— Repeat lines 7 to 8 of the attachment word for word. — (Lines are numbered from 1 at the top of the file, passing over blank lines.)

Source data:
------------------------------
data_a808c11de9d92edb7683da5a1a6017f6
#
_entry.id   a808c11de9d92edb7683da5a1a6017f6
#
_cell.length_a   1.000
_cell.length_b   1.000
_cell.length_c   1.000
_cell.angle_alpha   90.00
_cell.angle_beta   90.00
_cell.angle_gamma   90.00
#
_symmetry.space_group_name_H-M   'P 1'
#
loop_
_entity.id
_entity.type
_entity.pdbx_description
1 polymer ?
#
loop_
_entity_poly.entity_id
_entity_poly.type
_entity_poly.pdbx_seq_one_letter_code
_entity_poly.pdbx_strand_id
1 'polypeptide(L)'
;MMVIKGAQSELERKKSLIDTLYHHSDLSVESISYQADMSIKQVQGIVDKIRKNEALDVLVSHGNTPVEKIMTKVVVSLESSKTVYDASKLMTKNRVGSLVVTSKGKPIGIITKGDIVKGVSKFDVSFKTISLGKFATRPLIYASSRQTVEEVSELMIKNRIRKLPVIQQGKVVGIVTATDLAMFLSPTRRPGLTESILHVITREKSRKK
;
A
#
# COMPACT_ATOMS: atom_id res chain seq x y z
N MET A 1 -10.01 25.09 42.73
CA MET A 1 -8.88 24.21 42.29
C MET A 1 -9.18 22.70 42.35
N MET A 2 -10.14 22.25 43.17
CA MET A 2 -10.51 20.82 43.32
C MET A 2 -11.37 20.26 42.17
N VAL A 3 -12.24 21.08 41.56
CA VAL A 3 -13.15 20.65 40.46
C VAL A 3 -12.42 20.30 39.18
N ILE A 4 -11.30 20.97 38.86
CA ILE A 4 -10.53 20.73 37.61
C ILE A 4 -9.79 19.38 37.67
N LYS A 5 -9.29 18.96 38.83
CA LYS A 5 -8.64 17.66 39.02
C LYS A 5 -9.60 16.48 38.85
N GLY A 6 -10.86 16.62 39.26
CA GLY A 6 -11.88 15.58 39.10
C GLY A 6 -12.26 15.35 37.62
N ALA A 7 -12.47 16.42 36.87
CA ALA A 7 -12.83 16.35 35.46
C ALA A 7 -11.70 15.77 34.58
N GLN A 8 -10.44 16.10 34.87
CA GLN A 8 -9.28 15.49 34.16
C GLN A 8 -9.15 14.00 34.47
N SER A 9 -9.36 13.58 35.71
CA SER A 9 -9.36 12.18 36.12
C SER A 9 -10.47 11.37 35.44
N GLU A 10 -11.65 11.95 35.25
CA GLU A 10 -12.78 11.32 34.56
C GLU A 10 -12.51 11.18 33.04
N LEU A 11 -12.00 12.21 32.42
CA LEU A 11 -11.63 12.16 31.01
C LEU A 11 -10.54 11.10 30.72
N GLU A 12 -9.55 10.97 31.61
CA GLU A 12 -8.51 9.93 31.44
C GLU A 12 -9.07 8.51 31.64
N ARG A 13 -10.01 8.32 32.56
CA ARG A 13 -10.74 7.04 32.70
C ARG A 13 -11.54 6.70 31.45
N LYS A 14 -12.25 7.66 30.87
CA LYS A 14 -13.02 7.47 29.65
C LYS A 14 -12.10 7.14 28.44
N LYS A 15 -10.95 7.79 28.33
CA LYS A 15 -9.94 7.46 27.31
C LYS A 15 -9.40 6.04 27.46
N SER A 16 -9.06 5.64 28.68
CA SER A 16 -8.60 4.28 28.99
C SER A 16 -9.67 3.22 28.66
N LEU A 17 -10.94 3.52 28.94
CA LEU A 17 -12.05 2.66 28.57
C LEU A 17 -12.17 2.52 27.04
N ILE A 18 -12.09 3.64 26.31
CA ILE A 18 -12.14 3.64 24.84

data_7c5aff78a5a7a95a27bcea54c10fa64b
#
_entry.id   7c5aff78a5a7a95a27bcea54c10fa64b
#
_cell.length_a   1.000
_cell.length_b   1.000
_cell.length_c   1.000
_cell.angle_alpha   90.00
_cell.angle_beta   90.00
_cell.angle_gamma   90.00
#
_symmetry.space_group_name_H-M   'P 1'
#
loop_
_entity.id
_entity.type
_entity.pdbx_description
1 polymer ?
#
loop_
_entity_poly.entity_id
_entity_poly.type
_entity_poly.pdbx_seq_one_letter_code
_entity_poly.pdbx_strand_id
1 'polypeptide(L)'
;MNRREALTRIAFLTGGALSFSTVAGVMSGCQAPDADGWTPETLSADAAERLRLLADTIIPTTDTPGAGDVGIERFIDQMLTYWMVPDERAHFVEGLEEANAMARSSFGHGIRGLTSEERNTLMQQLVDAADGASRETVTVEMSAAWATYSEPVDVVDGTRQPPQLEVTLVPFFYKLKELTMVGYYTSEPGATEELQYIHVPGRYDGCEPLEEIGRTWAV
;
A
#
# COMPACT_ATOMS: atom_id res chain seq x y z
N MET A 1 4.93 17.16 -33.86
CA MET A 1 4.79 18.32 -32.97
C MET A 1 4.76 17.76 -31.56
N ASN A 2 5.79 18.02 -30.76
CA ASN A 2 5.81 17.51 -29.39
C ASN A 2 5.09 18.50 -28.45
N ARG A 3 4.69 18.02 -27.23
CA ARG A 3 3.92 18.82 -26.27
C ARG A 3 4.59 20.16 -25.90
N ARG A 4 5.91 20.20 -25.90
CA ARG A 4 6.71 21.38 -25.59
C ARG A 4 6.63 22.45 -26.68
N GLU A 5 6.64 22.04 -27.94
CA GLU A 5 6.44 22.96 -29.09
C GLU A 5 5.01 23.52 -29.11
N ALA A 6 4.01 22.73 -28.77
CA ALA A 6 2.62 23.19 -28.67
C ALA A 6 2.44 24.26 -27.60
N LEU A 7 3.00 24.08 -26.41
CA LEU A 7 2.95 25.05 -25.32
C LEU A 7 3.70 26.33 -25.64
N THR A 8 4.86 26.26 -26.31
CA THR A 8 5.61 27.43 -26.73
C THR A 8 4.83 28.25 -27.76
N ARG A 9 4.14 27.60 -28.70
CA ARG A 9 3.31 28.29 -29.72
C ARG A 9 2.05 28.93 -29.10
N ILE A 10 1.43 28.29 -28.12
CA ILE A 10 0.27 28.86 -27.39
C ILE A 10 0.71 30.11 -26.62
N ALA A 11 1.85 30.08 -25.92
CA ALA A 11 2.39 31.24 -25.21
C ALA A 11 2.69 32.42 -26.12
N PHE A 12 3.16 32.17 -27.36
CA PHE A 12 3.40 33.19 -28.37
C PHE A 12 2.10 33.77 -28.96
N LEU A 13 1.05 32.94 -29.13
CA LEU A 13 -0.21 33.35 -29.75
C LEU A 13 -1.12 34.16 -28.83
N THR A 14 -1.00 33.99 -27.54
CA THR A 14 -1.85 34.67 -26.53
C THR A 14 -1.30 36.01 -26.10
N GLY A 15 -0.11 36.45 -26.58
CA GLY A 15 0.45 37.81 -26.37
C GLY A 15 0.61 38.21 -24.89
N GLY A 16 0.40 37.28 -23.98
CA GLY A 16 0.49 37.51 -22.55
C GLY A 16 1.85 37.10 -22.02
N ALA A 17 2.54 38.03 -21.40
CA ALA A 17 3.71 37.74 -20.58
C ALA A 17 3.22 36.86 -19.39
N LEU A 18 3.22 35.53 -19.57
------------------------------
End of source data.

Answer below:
_cell.length_c   1.000
_cell.angle_alpha   90.00